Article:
Cowen welcomes ratification of Treaty of Nice by Ireland
Speaking today, following the deposition by Ireland of its Instrument of Ratification of the Treaty of Nice with the Italian Foreign Ministry, the Minister for Foreign Affairs Brian Cowen T.D. said:
I am delighted that, in formally ratifying the Treaty of Nice, Ireland has today made it possible for the Treaty to enter into force on 1 February. This is a further vital step towards enlargement, which will now take place on the basis of this weekend's historic agreement at Copenhagen.
In voting for Nice last October, the Irish people played their part in making it possible for ten new Member States join the Union. They will now sign an Accession Treaty in the spring and become full Member States during Ireland's Presidency of the EU in 2004. Over fifty years of painful division will be at an end and a new and exciting era in the history of the Union will begin”.
Note to editors:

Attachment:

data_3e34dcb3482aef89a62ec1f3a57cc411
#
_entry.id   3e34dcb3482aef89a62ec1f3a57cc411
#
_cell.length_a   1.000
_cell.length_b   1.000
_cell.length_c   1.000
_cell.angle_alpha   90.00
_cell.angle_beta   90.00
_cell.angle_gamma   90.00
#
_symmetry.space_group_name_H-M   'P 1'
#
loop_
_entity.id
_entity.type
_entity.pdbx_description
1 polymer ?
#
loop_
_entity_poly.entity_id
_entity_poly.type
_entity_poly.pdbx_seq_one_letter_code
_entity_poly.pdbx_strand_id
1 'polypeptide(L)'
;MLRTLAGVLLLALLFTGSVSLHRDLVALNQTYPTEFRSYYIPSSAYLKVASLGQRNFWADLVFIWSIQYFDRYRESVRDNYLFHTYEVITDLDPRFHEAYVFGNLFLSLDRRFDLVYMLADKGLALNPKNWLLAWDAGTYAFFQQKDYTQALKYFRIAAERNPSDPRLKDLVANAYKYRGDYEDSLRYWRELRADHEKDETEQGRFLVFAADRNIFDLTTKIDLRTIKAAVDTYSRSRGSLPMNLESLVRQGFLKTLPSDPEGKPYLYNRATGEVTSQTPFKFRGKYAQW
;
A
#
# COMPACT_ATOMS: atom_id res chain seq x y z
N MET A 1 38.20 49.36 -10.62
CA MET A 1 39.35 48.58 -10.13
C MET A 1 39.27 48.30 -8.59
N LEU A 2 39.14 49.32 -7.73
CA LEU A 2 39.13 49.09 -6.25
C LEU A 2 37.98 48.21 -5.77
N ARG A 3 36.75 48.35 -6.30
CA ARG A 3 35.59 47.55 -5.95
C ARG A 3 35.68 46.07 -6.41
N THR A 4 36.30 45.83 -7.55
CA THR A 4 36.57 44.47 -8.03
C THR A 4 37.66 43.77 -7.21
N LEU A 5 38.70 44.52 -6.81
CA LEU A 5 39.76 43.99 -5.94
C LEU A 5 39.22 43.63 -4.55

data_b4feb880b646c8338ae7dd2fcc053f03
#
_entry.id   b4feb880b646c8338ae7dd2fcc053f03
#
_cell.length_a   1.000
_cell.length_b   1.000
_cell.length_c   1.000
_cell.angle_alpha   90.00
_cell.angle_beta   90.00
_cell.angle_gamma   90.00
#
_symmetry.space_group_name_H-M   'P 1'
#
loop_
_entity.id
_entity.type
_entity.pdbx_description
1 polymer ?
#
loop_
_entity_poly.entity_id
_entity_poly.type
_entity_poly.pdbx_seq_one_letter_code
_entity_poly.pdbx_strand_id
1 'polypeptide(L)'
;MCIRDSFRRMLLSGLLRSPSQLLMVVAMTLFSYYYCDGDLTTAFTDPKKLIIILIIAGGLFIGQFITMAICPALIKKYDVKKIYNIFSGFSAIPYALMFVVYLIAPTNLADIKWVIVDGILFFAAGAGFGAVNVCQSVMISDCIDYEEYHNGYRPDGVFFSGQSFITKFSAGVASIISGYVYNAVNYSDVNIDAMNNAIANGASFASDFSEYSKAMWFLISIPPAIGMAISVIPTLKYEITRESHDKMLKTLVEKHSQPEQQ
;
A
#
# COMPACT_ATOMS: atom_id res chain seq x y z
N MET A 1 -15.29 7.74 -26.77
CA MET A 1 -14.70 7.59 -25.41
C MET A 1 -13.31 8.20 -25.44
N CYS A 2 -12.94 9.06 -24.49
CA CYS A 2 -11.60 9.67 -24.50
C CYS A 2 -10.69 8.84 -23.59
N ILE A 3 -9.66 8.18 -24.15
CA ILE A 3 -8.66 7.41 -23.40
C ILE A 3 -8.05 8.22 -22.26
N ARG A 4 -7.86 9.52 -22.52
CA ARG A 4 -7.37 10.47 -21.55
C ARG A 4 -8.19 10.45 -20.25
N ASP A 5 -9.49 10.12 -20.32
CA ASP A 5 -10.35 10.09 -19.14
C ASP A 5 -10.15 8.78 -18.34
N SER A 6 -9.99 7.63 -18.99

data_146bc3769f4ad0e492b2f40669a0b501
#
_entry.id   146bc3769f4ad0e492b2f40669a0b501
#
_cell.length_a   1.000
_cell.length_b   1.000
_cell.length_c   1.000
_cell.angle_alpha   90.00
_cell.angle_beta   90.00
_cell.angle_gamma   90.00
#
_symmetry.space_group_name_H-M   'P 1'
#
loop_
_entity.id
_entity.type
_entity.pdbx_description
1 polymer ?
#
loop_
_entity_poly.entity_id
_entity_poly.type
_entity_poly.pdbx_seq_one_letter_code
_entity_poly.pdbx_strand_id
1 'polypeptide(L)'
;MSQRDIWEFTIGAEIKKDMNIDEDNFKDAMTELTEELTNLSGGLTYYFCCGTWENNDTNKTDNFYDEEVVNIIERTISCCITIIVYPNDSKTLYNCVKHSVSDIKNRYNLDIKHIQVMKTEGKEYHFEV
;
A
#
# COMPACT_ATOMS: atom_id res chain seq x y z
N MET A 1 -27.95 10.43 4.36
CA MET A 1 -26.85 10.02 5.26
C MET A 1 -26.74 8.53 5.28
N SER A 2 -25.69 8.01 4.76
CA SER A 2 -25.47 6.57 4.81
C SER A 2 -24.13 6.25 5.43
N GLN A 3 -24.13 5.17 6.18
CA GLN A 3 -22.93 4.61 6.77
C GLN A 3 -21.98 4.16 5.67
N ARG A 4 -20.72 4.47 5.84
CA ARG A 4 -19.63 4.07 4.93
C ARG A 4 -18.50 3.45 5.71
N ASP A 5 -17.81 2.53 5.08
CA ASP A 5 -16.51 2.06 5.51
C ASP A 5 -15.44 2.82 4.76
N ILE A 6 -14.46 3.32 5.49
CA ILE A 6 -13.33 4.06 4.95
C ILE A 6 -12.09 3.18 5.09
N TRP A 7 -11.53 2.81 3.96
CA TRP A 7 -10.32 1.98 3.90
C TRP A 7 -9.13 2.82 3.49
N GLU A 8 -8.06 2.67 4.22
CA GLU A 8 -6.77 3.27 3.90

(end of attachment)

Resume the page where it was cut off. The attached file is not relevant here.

Following the referendum on the Treaty of Nice of 19 October a number of technical steps have been taken to enable Ireland to ratify the Treaty. These include amendment by the Oireachtas of the European Communities Act, 1972, to make appropriate reference to the Treaty of Nice.
The Instrument of Ratification, signed by the President and Taoiseach on 10 December, was deposited at 11 o'clock this morning by Ireland's Ambassador to Italy, Mr Frank Cogan, with the Italian Foreign Ministry. Since the Treaty of Rome, the Italian Government has acted as depository of the EU Treaties and Instruments of Ratification relating to them.
Under its terms, the Treaty of Nice will enter into force “on the first day of the second month following that in which the instrument of ratification is deposited by the last signatory State to fulfil that formality”. As Ireland is the last signatory State to do so, it will now enter into force on 1 February 2003.